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Old Sep 11, 2007, 2:10 PM   #11
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This is a brilliant sequence, but how long did it take you from start to finish?
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Old Sep 11, 2007, 3:30 PM   #12
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dr. p, you show a lot of patience to do this. VERY well done and thank you.

roy
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Old Sep 11, 2007, 4:07 PM   #13
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Wow! Wonderful series - it really is fascinating tolook at the life cycle of a beautifulbutterfly. Saw my first Monarch of the year today, so it was a nice addition to see your series of pictures.
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Old Sep 11, 2007, 4:13 PM   #14
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Thanks everyone. The freedom to do something like this is one of the perks of retirement.

2many wrote:
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This is a brilliant sequence, but how long did it take you from start to finish?
The last 8 pictures (from first emergence) were taken over a span of 11 minutes; the first (of the last eight) is time stamped 8:54 and the next 5 are all 8:55 -- coming out is fast, getting the wings extended takes longer, and the hardening takes about 2 hours before it can fly off.

The technical details: K100D with Promaster 100mm macro, hand held with flash.

And itis a female.
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Old Sep 11, 2007, 7:19 PM   #15
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fascinating! Great job on documenting this, I think this is interesting to anyone looking at these photos.

Tom
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Old Sep 11, 2007, 7:40 PM   #16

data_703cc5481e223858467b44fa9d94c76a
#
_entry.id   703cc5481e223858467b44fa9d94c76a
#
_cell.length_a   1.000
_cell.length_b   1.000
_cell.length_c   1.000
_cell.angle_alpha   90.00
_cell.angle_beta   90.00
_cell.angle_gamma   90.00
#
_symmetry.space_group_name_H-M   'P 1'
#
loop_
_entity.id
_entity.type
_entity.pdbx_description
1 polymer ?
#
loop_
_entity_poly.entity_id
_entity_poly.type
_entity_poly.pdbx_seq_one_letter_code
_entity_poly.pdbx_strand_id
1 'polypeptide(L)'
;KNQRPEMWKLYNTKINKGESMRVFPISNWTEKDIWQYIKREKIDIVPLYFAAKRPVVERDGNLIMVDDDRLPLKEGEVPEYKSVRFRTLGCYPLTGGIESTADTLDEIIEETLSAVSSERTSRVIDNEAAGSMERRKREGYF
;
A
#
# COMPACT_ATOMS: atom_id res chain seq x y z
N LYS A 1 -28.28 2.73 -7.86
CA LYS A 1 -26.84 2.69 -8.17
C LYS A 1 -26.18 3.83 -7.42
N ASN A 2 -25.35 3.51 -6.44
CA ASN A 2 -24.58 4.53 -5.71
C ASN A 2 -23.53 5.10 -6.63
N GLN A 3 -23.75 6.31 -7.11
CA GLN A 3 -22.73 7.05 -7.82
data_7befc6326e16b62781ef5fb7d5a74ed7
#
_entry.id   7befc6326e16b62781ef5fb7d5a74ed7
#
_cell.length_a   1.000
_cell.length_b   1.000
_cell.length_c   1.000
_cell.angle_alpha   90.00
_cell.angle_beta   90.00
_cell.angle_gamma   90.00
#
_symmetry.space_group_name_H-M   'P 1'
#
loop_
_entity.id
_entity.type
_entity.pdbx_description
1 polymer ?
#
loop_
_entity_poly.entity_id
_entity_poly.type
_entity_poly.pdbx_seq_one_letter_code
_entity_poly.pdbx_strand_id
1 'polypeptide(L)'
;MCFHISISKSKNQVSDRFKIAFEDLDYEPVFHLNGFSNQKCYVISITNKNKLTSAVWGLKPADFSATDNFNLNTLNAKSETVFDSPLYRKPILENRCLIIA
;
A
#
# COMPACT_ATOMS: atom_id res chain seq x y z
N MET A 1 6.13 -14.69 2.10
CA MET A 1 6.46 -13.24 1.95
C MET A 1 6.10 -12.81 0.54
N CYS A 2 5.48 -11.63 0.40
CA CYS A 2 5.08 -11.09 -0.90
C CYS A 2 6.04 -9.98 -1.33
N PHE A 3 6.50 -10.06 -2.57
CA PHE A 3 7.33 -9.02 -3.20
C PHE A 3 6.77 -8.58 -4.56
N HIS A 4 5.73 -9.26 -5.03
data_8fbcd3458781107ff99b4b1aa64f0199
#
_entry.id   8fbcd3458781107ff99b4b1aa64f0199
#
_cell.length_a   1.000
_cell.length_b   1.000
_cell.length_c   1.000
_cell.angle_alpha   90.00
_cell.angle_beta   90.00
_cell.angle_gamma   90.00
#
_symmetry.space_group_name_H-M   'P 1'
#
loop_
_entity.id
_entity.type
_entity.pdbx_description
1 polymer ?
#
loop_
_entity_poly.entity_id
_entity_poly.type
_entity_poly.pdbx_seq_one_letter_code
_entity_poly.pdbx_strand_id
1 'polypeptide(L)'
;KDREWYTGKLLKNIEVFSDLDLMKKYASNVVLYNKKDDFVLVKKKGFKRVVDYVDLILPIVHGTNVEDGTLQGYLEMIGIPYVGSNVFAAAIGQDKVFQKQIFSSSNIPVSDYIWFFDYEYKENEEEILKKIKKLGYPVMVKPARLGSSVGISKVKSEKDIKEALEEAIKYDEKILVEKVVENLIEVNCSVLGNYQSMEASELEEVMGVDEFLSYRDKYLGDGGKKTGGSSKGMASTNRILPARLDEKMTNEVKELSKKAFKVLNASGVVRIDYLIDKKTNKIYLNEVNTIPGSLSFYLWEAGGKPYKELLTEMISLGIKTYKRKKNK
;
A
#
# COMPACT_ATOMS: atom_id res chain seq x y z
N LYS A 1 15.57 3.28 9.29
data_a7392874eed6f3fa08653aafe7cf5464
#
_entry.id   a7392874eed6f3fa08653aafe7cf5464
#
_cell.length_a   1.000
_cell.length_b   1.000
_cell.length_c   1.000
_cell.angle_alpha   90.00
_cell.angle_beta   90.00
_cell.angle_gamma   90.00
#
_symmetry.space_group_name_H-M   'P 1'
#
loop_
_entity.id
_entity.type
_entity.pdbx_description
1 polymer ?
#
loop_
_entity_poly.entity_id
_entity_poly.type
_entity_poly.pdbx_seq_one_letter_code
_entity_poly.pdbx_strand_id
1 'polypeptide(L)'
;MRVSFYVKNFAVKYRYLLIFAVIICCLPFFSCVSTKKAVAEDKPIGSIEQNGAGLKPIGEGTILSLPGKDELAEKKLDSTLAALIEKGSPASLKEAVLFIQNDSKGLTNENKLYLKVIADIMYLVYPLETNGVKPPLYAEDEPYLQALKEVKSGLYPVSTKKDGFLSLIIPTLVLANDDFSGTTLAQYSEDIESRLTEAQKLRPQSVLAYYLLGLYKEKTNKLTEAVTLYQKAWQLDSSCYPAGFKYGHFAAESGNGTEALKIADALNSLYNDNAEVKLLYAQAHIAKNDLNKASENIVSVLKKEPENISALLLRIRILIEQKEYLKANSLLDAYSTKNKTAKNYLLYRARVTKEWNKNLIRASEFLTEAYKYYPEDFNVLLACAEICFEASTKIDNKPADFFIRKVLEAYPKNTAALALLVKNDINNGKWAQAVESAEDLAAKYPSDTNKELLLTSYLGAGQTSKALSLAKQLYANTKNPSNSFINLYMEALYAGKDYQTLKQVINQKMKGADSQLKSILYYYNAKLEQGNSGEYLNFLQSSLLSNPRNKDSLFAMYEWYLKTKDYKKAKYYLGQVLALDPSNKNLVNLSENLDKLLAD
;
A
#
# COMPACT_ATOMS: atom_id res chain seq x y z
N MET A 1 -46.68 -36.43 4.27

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Hi penolta,

This is fascinating stuff! -- and well done! I don't think I've ever seen this documented so well. I'm really glad that you were able to complete the series this season.

How often did you have to check it to be able to get the emergence? Was it a matter of just waiting there once it turned black, or was it a matter of luck?

Scott
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Old Sep 12, 2007, 12:05 PM   #17
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Thanks Tom and Scott

snostorm wrote:
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How often did you have to check it to be able to get the emergence? Was it a matter of just waiting there once it turned black, or was it a matter of luck?

Scott
The chrysalis turns black before emergence - after that it is just a matter of watching and waiting, which is easier said than done. If you see it black in the evening, it will come out the next morning, anytime between dawn and noon, probably depending on the temperature. There were five in this group that we were watching, and we missed the first four - once it starts, it happens fast. I was lucky to get the last one - we were checking the others at intervals that got down to 10 minutes and we still missed - this time Iwas standing there waiting. It became obvious that it happened fast, but I hadn't realized quite how fast. I took pictures every half hour or so of several of them - I know now (after seeing the pictures) that the appearance of the opaque white side is the signal of the impending event. When the green chrysalis shows wing veins the change to black is not far behind, and the black chrysalis becomes cloudy as air gets in and separates the covering from the butterfly(flash pictures let you see more through the coveringthan those without, so you need to review your pictures as you take them).
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Old Sep 13, 2007, 6:37 AM   #18
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As noted by others, these really belong in a text book, very well exposed and crisp, better than what I'm used to seeing in my kid's science books.
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Old Sep 23, 2007, 10:01 PM   #19
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Thanks, Cybercoyote. It is lucky I was able to finish it when I did. We had an unseasonable stor two nights ago that was hard on the Monarchs - a few survived, but are pretty beaten up. Some caterpillars are left, so if it isn't too late in the season for them to complete their development, they may rpopulate the yard.
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